Well done to And Other Stories who won Small Business of the Year in the Northern Soul Awards last night, were the Specially Commended in the Publisher category (which Dead Ink won), and were named in their Great Northerners list too! Hurrah! 

During his campaign for President in 2016, Senator Bernie Sanders stated over and over again that the future of the US was dependent upon its willingness to start a political revolution. Real change never occurs from the top down it always happens from the bottom up. That's what he said when he ran for President, and that's what he believes now. Where We Go From Here: Two Years in the Resistance by Bernie Sanders (hb, £20, 978 1785904677) is an important new book in which America's most popular political figure speaks about what he's been doing to oppose the Trump agenda and strengthen the progressive movement, how America can go forward as a nation and the impact that can have on the global stage. It’s published by Biteback on 27th November and the Sunday Times, Guardian and Observer will be reviewing it shortly. Furthermore, Bernie Sanders will be interviewed (from the US) on Newsnight and by Robert Peston on Peston.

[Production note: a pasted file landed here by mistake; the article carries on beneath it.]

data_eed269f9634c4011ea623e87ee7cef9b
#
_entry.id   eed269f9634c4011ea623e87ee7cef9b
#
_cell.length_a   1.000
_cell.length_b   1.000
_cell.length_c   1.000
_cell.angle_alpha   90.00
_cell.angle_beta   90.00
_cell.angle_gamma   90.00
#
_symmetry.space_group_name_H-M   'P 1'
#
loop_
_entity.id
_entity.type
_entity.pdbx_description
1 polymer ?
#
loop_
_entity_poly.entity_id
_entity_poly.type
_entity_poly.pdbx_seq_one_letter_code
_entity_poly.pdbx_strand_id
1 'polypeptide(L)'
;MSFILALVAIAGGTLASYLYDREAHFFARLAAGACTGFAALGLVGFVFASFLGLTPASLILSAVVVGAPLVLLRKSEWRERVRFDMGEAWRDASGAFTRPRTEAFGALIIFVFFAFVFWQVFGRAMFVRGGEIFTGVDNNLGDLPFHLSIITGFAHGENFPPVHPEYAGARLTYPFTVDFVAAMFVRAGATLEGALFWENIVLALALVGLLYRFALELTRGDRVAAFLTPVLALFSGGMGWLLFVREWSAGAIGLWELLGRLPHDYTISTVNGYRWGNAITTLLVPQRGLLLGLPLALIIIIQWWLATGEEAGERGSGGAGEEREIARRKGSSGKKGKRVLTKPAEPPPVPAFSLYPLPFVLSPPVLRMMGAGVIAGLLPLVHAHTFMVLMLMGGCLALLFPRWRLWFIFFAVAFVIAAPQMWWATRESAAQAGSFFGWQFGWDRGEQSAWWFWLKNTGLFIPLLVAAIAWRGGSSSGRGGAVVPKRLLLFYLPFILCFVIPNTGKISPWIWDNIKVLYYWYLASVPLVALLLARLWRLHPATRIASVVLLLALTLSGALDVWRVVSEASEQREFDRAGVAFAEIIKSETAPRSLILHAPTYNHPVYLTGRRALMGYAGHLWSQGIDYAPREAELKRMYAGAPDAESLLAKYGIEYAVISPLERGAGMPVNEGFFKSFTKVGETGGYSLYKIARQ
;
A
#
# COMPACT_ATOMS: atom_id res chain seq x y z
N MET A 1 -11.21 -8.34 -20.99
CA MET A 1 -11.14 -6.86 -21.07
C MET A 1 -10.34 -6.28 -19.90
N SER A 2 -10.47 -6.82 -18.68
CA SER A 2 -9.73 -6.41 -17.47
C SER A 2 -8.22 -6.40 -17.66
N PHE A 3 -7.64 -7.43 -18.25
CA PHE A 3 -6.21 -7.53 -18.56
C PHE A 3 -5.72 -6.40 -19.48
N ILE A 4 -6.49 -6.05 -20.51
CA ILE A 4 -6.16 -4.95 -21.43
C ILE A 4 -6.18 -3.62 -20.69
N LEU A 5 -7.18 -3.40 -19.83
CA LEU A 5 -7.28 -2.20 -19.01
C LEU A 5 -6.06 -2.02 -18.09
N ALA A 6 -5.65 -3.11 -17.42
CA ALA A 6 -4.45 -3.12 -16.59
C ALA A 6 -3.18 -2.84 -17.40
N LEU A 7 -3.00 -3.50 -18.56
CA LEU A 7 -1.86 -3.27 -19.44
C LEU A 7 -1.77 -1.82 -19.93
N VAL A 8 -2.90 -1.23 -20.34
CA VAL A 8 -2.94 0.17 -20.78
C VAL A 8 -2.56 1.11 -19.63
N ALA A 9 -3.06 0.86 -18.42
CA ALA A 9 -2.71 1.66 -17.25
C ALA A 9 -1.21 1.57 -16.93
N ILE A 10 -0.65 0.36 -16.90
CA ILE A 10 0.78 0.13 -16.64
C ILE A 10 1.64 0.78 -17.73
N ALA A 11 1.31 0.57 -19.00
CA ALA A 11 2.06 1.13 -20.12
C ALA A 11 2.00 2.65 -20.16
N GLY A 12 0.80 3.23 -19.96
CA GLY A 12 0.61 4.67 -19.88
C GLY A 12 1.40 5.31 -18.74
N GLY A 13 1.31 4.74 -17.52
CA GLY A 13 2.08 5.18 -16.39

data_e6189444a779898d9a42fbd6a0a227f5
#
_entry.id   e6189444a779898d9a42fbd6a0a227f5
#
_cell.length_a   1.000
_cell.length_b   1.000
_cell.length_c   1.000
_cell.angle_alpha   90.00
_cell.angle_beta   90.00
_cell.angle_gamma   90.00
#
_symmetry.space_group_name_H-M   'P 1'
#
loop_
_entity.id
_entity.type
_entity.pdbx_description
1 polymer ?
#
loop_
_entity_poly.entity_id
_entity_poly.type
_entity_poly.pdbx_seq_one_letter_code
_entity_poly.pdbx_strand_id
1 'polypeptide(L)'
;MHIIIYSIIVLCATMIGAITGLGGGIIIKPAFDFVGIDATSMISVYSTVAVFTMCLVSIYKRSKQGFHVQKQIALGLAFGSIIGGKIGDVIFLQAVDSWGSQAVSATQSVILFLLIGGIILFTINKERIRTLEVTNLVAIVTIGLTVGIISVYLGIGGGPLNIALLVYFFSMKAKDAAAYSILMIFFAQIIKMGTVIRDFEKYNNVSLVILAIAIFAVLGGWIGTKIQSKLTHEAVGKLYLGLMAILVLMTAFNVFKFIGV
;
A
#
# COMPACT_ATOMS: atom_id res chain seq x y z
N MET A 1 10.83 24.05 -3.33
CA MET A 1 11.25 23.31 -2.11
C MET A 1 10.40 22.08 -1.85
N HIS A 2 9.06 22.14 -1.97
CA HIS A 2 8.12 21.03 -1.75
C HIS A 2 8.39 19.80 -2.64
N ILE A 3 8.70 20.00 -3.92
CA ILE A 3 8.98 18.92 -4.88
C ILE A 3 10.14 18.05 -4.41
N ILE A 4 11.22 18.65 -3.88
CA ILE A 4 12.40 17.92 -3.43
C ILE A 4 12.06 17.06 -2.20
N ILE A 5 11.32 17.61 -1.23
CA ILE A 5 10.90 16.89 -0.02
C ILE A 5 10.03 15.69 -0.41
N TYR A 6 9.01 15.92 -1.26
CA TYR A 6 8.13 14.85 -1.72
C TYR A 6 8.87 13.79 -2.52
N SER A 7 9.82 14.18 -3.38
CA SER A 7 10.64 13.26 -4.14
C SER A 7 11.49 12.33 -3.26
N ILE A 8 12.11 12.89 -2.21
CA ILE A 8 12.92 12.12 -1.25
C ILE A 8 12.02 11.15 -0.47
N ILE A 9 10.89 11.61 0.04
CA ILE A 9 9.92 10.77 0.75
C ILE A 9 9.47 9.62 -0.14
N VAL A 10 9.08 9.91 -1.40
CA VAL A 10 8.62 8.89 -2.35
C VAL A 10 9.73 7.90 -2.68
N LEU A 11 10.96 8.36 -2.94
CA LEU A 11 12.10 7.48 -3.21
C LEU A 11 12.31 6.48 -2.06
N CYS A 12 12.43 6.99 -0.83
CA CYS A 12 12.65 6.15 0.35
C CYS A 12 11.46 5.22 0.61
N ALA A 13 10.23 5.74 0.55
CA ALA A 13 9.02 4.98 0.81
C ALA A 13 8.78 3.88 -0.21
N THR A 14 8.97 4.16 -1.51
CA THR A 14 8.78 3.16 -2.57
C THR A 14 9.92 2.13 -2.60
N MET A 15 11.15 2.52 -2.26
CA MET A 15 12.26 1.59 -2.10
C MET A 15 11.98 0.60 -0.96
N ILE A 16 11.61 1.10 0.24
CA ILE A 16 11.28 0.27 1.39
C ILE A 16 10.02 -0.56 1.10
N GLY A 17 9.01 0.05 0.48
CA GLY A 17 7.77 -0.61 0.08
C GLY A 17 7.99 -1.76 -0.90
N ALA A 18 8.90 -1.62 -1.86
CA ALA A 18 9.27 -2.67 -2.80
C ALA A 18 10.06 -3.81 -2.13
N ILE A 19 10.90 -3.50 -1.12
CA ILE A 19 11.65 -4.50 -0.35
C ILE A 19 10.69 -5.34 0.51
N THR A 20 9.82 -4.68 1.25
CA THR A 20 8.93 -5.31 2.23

Let’s finish with some music – what do we all think of the 2018 John Lewis ad? It’s certainly a very good opportunity to remind you about Captain Fantastic: Elton John's Stellar Trip Through the '70s by Tom Doyle (978 1846973741, £16.99, hb) published by Birlinn, which I think could do rather well on the back of this year’s tribute to the great man and his mum!

This weekly blog is written for the UK book trade. If you would like to order any of the titles mentioned, then please talk to your Compass Sales Manager, or call the Compass office on 020 8326 5696. Every Friday an e-newsletter containing highlights from the blog is sent out to over 700 booksellers – and if you’d like to receive this then please contact

Monday, 12 November 2018

Compass Points 282